A Note to Browne’s Musæum Clausum

These events are described by Knolles in his History of the Turkes (1638; pp. 220-221). Tamerlane first treated Bajazet with marked respect, but his courtesy was returned with a haughty pride. Knolles continues:

Behold, Bajazet the terrour of the world, and as he thought, superior to fortune, in an instant with his state in one battell overthrown into the bottom of misery & despaire; and that at such time as he thought least, even in the middest of his greatest strength. It was three days (as some report) before he could be pacified, but as a desperat man still seeking after death, & calling for it: neither did Tamerlane after he had once spoken with hm, at all afterwards curteously use him, but as of a proud man causd small account to be made of him: And to manifest that he knew how to punish the haughty, made him to be shackled in fetters and chains of gold, and so to be shut up in an yron cage made like a grate, in such sort as that he might on every side be seen; and so carried him up and downe as he passed thorow Asia; to be of his own people scorned and derided. And to his further disgrace, upon festivall daies used him for a footstoole to treat upon, when he mounted to horse: and at other times scornfully fed him like a dog, with crums fallen from his table. A rare example of the uncertainty of worldly honour, that he unto whose ambitious mind Asia and Europe, two giant parts of the world, were too little, should be now carried up and downe cooped up in a little yron cage, like some perillous wild beast. All which Tamerlane did not so much for the hatred to the man, as to manifest the just judgement of God against the arrogant folly of the proud. It is reported, That Tamerlane being requested by one of the Noblemen that might be bold to speake unto him, to remit some part of his severity against the person of so great a Prince, answered, That he did not use that rigor against him as a King, but rather did punish him as a proud ambitious tyrant, polluted with the bloud of his owne brother.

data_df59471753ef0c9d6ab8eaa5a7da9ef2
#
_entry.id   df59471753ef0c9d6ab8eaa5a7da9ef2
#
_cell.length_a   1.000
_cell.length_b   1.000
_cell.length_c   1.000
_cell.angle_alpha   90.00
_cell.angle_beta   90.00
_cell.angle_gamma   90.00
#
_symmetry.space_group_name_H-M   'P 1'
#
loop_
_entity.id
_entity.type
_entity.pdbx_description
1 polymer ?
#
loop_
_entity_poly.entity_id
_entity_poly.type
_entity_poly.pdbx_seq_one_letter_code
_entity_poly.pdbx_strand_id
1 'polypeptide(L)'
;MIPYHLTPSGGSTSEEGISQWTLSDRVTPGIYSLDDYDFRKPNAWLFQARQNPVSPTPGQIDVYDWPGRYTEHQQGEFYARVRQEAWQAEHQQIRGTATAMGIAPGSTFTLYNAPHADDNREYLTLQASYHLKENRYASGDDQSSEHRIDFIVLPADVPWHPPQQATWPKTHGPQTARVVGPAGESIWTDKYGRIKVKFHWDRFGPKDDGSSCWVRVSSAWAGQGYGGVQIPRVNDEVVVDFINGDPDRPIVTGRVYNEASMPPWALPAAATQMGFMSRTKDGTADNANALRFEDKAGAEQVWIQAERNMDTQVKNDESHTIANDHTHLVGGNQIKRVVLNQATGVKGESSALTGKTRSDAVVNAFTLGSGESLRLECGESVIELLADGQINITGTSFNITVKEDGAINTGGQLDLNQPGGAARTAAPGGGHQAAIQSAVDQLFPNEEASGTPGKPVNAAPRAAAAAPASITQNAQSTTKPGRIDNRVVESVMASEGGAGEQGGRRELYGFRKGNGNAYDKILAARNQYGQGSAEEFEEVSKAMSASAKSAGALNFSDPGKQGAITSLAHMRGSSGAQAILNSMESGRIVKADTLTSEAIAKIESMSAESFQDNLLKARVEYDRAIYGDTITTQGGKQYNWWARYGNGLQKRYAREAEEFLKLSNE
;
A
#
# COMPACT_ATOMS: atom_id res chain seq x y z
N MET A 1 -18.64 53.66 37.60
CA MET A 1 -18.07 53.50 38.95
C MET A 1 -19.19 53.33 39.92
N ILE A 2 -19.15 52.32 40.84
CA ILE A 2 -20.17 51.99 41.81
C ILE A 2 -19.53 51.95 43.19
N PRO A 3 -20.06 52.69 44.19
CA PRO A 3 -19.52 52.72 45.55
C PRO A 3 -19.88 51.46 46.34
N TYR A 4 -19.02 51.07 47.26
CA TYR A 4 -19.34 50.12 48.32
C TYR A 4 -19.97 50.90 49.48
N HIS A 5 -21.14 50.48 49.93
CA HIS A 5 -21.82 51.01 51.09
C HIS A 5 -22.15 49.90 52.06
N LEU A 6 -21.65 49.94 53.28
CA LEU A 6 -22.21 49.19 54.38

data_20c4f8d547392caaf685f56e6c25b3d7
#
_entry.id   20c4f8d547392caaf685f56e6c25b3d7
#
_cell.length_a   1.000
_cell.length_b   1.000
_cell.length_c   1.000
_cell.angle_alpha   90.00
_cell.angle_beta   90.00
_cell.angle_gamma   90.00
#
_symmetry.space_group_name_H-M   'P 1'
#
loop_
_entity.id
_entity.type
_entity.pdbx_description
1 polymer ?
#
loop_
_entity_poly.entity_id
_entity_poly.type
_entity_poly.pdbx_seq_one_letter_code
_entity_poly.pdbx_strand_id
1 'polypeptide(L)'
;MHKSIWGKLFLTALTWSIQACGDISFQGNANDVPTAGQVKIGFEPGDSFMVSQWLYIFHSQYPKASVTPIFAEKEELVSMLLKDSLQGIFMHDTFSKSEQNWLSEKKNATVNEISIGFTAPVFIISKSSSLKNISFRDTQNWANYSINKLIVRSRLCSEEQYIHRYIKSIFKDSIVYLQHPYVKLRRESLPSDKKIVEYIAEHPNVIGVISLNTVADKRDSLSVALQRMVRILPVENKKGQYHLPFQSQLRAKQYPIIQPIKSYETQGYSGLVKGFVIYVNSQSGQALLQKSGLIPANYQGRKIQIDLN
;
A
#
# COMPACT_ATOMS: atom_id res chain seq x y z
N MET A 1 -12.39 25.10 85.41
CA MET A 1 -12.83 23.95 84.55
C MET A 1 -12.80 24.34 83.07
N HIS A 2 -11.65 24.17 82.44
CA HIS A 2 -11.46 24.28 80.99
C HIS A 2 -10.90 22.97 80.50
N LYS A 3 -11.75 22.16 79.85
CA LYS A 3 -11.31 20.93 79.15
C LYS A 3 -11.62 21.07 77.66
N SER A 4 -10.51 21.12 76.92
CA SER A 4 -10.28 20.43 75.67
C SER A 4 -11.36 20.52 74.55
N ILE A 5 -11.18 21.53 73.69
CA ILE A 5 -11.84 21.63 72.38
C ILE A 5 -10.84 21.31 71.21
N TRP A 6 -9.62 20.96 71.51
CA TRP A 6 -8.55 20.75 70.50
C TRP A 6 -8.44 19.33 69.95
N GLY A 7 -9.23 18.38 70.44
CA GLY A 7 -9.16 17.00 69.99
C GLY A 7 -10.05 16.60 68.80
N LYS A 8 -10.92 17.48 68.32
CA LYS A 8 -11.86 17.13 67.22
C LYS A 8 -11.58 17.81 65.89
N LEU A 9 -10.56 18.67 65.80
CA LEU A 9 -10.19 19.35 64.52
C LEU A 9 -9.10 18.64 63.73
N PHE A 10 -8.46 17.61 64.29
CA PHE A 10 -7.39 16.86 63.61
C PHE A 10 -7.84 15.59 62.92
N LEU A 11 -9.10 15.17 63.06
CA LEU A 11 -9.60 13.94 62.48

This page is by James Eason.

Valid XHTML 1.1 Valid CSS